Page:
Bħall-identità ta’ kull persuna, Ġaħan għandu l-identità kumplessa tiegħu li tlaqqa’ flimkien elementi li normalment ma nqegħduhomx flimkien: il-makakk, il-baħnan u l-għaref. U bħal Malta, l-identità tiegħu hija marbuta, fost l-oħrajn, ma’ reġjun li ħafna drabi f’Malta jew ninjorawh, bħallikieku l-gżejjer tagħna qegħdin xi mkien ieħor, jew inħarsu lejh u nitkellmu fuqu b’mod superfiċjali. Barra minn hekk, Ġaħan jinteressana għax, kif tgħid Corrao, joħloq kriżi fl-ordni stabbilit. Fi ħrafa oħra rrakkontata minn Ġorġ Mifsud Chircop, Ġaħan joħodha kontra l-ġgant Gulija u jirbaħlu bil-makakkerija, bil-ħeffa tal-ħsieb. Il-ġgant li kien jibża’ minnu kulħadd issa joqgħod għall-kliem ta’ Ġaħan. ”Ġuħâ agisce sempre secondo la logica del capovolgimento, operando continue trasgressioni.” U f’dan is-sens huwa simbolu tajjeb tad-diversità li trid tegħleb l-ordni li trid timponi fuqna dinja globalizzata mmexxija minn ftit nies li għandhom f’idejhom il-mezzi tal-komunikazzjoni u l-kummerċ dinji. Ġaħan, fil-“periferija” ta’ belt globali, daqqa jidħaq bin-nies u daqqa jdaħħaq in-nies bih, imma dejjem uniku, differenti.


Kevin MacNeil on Poetry and Identity

Interview by Adrian Grima

Kevin MacNeil (in Gaelic Caoimhin MacNèill) was born on the Outer Hebridean island of Lewis (Scotland) and is a widely published writer of poetry, prose and drama (English and Gaelic). He was educated at the Nicolson Institute, University of Edinburgh and Sabhal Mòr Ostaig. He is the first person from this country to win the prestigious Tivoli Europa Giovani International Poetry Prize with his book Love and Zen in the Outer Hebrides (Canongate, 1998) and is currently living on the Isle of Skye, where he is employed as the inaugural Iain Crichton Smith Writing Fellow (writer in residence for the Highlands area of Scotland).

Adrian Grima invited Kevin MacNeil to Malta when they met in Rome in June 2000. He is being brought to Malta by Inizjamed in collaboration with the British Council.

  • Kevin: You write both in Scots Gaelic and in English. Whose English is it? The British, the North Americans’, the Scots’, everyone’s?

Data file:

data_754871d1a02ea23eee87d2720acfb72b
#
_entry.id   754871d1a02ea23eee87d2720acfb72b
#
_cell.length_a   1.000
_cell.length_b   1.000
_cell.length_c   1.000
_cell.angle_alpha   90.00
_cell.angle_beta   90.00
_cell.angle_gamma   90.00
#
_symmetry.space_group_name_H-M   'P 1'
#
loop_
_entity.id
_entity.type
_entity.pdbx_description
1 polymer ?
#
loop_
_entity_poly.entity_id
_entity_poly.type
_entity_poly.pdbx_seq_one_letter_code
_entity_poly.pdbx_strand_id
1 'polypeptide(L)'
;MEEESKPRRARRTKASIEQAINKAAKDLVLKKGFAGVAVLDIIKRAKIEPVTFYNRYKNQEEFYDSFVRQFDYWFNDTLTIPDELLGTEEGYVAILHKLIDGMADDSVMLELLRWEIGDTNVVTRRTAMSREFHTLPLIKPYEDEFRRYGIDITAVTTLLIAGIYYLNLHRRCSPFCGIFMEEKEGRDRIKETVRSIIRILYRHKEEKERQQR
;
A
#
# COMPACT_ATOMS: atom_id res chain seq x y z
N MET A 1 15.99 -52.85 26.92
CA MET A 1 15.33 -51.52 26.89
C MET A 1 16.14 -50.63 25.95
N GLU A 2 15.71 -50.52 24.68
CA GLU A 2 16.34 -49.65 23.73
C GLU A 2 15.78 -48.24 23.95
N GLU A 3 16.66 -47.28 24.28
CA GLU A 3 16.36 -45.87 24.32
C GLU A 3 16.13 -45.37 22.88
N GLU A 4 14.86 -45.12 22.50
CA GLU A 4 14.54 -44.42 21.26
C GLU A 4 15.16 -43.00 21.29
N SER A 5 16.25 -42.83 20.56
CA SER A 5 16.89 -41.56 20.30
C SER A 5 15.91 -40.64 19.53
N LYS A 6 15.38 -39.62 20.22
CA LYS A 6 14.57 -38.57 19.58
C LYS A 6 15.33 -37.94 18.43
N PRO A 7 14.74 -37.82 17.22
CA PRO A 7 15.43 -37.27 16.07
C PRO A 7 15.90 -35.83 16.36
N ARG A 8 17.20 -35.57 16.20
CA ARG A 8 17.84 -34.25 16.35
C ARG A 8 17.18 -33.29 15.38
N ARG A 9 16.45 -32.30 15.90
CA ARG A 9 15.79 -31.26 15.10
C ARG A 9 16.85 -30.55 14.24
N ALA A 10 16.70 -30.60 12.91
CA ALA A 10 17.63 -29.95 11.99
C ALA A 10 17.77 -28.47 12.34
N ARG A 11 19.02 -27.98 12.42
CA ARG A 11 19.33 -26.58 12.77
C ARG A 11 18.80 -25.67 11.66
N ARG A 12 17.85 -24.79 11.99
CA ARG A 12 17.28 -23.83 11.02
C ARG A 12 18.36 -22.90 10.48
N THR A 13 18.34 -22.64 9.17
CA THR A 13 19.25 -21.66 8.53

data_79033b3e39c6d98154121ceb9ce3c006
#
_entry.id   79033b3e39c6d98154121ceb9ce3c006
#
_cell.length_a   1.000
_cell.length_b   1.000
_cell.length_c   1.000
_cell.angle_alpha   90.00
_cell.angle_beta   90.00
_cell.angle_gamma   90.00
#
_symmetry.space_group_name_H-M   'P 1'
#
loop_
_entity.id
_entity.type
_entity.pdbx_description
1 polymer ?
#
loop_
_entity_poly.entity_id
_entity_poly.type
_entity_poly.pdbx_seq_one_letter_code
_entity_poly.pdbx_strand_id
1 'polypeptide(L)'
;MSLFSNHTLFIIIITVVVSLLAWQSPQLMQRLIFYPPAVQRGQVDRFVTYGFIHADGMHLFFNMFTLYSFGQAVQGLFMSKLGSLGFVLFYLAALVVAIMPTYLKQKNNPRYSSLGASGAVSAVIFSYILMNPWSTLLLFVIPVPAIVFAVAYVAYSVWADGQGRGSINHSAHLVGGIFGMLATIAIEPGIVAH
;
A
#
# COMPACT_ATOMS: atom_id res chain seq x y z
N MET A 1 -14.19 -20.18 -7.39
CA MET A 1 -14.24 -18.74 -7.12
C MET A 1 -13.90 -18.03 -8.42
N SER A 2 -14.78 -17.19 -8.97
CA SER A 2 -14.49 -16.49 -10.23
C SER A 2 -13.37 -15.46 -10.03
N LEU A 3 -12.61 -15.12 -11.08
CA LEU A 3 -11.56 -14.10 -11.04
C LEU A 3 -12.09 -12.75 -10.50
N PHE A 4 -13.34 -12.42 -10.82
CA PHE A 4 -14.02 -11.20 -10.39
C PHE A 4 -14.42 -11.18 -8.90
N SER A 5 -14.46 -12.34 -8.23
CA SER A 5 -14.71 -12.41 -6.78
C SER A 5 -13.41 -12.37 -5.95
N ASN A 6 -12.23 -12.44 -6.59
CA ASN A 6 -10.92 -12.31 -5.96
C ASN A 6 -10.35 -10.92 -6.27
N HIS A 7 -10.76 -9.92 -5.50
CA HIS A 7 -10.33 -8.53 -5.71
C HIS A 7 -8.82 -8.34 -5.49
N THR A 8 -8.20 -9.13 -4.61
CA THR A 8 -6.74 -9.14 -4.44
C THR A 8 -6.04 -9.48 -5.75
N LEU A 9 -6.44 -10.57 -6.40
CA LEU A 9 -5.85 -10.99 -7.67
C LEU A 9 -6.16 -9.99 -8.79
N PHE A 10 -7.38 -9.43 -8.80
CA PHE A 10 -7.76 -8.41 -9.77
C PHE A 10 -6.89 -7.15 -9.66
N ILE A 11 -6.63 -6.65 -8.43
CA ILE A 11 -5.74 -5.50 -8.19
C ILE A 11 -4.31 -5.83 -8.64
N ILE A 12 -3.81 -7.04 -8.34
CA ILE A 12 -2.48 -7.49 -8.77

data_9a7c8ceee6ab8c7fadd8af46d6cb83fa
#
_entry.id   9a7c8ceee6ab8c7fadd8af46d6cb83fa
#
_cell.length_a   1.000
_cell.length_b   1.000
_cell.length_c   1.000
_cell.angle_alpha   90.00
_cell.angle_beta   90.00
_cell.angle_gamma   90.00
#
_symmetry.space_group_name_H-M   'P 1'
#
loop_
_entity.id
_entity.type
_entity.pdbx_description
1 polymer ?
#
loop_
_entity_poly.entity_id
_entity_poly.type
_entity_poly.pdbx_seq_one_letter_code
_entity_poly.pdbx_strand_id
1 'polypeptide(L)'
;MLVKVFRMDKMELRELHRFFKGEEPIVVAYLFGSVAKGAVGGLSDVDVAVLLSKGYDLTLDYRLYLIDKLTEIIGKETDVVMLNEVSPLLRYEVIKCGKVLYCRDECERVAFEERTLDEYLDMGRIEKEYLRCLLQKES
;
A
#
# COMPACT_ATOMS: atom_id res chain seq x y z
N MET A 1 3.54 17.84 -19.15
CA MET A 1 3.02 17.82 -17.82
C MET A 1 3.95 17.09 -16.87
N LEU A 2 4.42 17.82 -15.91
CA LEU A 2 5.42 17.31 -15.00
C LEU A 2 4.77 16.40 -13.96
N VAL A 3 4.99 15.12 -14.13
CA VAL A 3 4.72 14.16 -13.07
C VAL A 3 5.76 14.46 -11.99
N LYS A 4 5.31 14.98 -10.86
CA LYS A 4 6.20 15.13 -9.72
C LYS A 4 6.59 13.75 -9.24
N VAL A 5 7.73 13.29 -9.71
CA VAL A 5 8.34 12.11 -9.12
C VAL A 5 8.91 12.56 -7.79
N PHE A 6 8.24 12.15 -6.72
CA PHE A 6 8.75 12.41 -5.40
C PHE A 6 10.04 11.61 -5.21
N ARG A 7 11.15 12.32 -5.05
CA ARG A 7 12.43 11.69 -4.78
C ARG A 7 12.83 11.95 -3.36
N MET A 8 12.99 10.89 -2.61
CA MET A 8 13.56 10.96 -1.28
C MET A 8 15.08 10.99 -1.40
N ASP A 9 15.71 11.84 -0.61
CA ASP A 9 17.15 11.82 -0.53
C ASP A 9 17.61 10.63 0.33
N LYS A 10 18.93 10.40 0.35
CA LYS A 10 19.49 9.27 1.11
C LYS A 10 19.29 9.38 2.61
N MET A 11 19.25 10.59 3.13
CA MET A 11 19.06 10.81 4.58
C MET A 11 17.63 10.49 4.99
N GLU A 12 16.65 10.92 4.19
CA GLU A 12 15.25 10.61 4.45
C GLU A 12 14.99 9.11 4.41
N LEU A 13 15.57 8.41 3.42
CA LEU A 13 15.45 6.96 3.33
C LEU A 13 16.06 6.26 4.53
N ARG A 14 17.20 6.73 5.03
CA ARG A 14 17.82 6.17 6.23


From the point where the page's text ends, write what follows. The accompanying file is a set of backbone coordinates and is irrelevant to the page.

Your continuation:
Kevin MacNeil and Adrian Grima in Tivoli, Rome

The linguistic issue is an important and a complicated one. My initial instinct is to say that the language I write is mine: after all, these are my chosen words placed in my chosen order. However, once a poem is published it becomes (I firmly believe this) public property, for people to interpret in any manner they see fit. It does not matter that these words and their meanings were originally very personal – painful, even. I believe in the right of every individual to interpret any text in any way they wish. I sometimes write phonetically in my own (minority) accent, sometimes using very local Lewis slang words that do not appear in any dictionary. But even these words, when glossarised, belong to everyone. I write, therefore, initially as an individual, secondly as an islander, thirdly as a Gàidheal, fourthly as a Scotsman and finally – perhaps most importantly – as a citizen of the world. The fact that my writing has given me the opportunity to share my poems with people from a number of different countries proves that my poetry (whether in Gaelic or in English) is not just mine: it belongs to everybody. This is one of the magical aspects of writing that I cherish.

  • What are the words you would instinctively associate with “islands”?

Sea, independence, nature, resilience, introspection, tradition…and duality.

  • In Malta you will be taking part in a project called “Islands”. You travelled widely and you’ve seen all sorts of “islands”. But what does it mean to live on a (small) island? Do you feel different as an islander?

Certainly, an island uprbringing gives one a sense of being different. The Outer Hebrides are often described as being on the “fringes” or on the “periphery” of Europe. The islands are seen as being wild, far-flung, sometimes even romantic places. But I find the (externally imposed) idea of being on the edge of things somewhat patronising. To offer a quotation from my latest book: “Where you are is never the periphery”.